If the lawyer you instruct agrees that you can pursue a professional negligence claim against the solicitor in question after assessing the evidence referred to above, it will then be necessary to follow the Pre-Action Protocol for Professional Negligence (“the Protocol”). The Protocol sets out the steps that a claimant ought to take in the course of a professional negligence claim before beginning (“issuing”) court proceedings, with the objective of achieving an early settlement of the claim without the need for proceedings if they can be avoided. The primary steps will be to send a Letter of Claim and await an acknowledgment and subsequent Letter of Response (see points 2 to 4 below). Should issuing a claim be necessary despite adhering to the Protocol, then taking these steps should have served the purpose of ensuring that all of the issues between the parties are identified and that all evidence has been exchanged in a timely manner.
2. Preparing a Letter of Claim
Assuming that an early resolution of the claim could not be reached, the next thing your lawyer will do is draft a Letter of Claim. This letter should clearly summarise key dates and facts, along with outlining the allegations of negligence and an estimation of the financial loss that you’ve suffered. All pertinent documentation in support of the claim and the calculation of loss should be included with this letter, and if for any reason details of the financial loss cannot be provided at this stage, then the letter should explain why and when this can be rectified.
The other important piece of content the Letter of Claim should include is a request that a copy of it is immediately made available to the solicitor’s professional indemnity insurers.
3. Awaiting a Letter of Acknowledgment
The Protocol says that a Letter of Acknowledgment in response to the Letter of Claim should be received from the solicitor or its representatives within 21 days of receipt.
4. Awaiting a Letter of Response
Once they or their representatives have sent a Letter of Acknowledgment, the solicitor then has three months from the date on that letter to investigate and fully respond to your Letter of Claim, either by way of a Letter of Response or potentially a Letter of Settlement. It ought to be transparent within the contents of the Letter of Response whether the solicitor admits the claim or denies it fully or partially – if it is the latter stance then the letter should include comment upon each of your allegations and their version of events. Similarly, if the estimated financial loss in the Letter of Claim is disputed, the Letter of Response should include their assessment and again, give reasons if that alternative assessment cannot be provided just yet. (It’s also worth highlighting here that a Letter of Settlement containing possible settlement proposals may accompany a Letter of Response, rather than being sent instead of one.)
In the event that no settlement letter is received or if the Letter of Response outright denies the claim, you will then be entitled to issue formal court proceedings.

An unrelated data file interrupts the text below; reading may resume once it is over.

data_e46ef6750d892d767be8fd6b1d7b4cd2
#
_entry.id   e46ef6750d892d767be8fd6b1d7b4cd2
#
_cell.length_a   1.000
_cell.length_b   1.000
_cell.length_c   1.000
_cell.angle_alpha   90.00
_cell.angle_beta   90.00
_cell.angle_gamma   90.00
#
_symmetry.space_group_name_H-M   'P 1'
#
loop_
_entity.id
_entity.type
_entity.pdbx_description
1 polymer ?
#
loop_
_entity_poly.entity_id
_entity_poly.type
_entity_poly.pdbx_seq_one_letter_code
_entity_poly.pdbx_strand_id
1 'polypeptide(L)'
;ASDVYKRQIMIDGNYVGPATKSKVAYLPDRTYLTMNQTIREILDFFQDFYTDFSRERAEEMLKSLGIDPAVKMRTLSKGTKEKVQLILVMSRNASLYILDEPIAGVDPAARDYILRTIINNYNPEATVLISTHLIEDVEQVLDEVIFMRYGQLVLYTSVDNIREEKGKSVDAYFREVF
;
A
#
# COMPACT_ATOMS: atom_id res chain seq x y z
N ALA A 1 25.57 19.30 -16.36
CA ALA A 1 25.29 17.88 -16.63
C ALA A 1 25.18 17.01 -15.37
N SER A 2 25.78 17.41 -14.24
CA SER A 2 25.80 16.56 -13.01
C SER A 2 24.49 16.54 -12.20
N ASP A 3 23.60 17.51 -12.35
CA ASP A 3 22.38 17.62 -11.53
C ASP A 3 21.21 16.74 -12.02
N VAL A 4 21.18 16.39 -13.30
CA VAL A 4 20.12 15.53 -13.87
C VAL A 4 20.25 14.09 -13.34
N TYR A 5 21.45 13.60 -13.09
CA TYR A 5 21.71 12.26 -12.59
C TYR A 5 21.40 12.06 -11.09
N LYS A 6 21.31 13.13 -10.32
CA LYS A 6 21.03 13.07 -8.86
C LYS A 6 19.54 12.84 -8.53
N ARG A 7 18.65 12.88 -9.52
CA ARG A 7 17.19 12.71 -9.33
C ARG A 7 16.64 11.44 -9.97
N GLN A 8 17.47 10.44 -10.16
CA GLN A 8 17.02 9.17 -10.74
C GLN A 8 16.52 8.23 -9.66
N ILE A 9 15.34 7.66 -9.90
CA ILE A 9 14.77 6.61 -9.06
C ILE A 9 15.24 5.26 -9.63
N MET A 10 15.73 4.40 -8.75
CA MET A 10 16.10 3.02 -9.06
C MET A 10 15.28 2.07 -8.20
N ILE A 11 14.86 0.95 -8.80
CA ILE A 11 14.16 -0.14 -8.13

Is there a time limit for professional negligence claims to be made against solicitors?
As with all types of claims, there is a time limit referred to as a limitation period for bringing a professional negligence claim against a solicitor. This is six years from the date on which the relevant cause of action accrued (this means the date when your retainer with the solicitor was breached or the date upon which you suffered the loss, which may be slightly different). These six years would be classed as a primary limitation period.
What if you’re not aware that you suffered a loss, or you don’t know all of the material facts until after the six-year limitation period has expired?
In these circumstances, there’s a possibility that you can still bring a claim after the six-year primary limitation period has elapsed, as long as you do so within three years of when you would be deemed as becoming aware of the material facts. This is, however, subject to a long-stop period of 15 years from the date of the negligent act (unless there are allegations of fraud or deliberate concealment), after which any claim will be statute barred.
The requirement for solicitors to hold professional indemnity insurance
Solicitors are obliged by law under the SRA’s Indemnity Insurance Rules to have professional indemnity insurance (PII) in place at all times, including for a “run off” period of 6 years after any firm has closed down. This insurance should meet the costs of any compensation you receive if your claim is successful. Once the firm with which you have an issue is aware of your claim or potential claim, they should put their insurers on notice of it immediately.
Whatever the size of your business, it’s important to take legal advice as soon as possible if you believe that you have a professional negligence claim against a solicitor, and in doing so you will also be informed of the different ways such an action might be funded. Acting quickly means that you stay well within the limitation period for bringing a claim, should this become necessary if the steps outlined in the Protocol do not lead to a successful resolution or an alternative means of settling the dispute outside of court.